When I received my mission call and read that I was going to the Texas San Antonio Mission, I thought for sure I would bid farewell to cold weather. I could not have been more wrong. This past week has been freezing. We’ve had ice in the roads and even seen icicles off the houses. My companion Elder Franks and I have found ourselves in quite the paradox: if you want to stay warm on a bike, you need to ride fast, if you ride fast you are unable to feel your hands or your face. We’ve decided it’s probably best to just have frozen faces because messengers of the Lord declare good tidings of great joy (Luke 2:10). If we are doing so we need to have smiles on our faces. In this winter weather it is fairly easy to keep a smile on your face when it’s frozen that way.
This past week has been filled with challenge after challenge. It’s interesting to me that I am passing through a refiner’s fire in the cold heart of winter (D&C 128:24). We had dinner a few nights ago with a part-member family. The mother is a member of the church but her husband is not. We wanted to share with them a Christmas message that would invite the Spirit into their home which would encourage them to attend church and seek the gospel of Jesus Christ. However, as we were about to share our thoughts, the mother had to put her kids to bed and her husband walked us to the door. Bummer. That wasn’t going to break our spirits though because that night we would teach our only investigator; until she cancelled. We then decided to visit part-member and less active families in the area. None were interested. Cold, tired, and disheartened, we returned to our apartment.
Christ in Gethsemane – Carl Heinrich Bloch
As a missionary fresh out of the MTC, one expects the work to be thriving. It is thought that all will want to hear that they are sons and daughters, kings and queens, of the Most High God. To hear that their older brother suffered all things for them, “Which suffering caused myself, even God, the greatest of all, to tremble because of pain, and to bleed at every pore, and to suffer both body and spirit–would that I might not drink the bitter cup, and shrink” (D&C 19:18). To hear how they can gain a testimony of Him, to exercise faith in Him, and desire to repent and be baptized. As a week and half old missionary, at times it has appeared that this is not so.
Prayerfully and humbly we have planned our days with the hope and faith that we will go to the houses of those who are prepared and seeking to come unto Christ. We headed out the next day into a world even colder than the day previous, earnestly desiring to find the chosen vessels of the Lord (Moroni 7:31). Not a block from our apartment complex, my bike ceased to function. The chain was grinding against the derailer making it hazardous to ride. We returned home. On foot we left our apartment realizing that the work must go on.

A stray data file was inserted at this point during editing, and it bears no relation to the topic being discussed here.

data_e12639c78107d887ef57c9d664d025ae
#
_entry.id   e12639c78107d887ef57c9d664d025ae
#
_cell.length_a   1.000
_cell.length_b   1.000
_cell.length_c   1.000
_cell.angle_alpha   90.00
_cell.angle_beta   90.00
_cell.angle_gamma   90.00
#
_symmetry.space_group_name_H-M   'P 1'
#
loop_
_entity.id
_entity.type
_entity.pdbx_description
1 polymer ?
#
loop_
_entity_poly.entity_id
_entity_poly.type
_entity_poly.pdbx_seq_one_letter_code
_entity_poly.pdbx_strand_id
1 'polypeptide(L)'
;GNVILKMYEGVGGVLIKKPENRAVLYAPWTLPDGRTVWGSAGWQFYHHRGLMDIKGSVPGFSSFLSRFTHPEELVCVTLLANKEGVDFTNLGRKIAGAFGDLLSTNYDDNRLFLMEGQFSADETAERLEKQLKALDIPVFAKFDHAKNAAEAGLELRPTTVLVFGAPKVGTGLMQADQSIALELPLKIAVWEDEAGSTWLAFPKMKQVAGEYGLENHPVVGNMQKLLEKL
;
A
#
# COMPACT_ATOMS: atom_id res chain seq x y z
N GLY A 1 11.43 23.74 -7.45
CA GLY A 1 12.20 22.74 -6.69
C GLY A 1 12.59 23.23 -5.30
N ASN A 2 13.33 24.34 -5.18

As I look back on this point in the week I can see that nearly everything that could go wrong happened. The weather was threatening, our message was not being received, those who had listened to us previously cancelled our appointment, and our means of transportation was reduced to the strength of our own feet. I remember wondering how we would ever have success when we can’t even travel very far.
That day and night were not much better than those before. Everyone we visited was busy or uninterested. A lady who had stopped us days before with a friendly welcome, told us it was freezing outside and to come by some other time. Nevertheless, we continued on. We decided to go to the house of a woman who previous missionaries had listed as a potential investigator. As we knocked on the door, a man answered and welcomed us right in without hesitation. A miracle! We sat with him and his son and he told us that he has a lot of respect for our church and enjoys our meetings. He told us that he has even felt “the burning in the belly.” He said that he would be interested in listening to us and that his girlfriend, the woman in the list, would probably like to hear as well. He asked us how we were getting around, and after I told him about my bike, he lent me his! After several minutes of talking his girlfriend came home from work. She told us that she works in retail and could not have anytime to learn from us until January. We gave them an invitation to the Stake Choir Christmas Concert and left with the borrowed bike.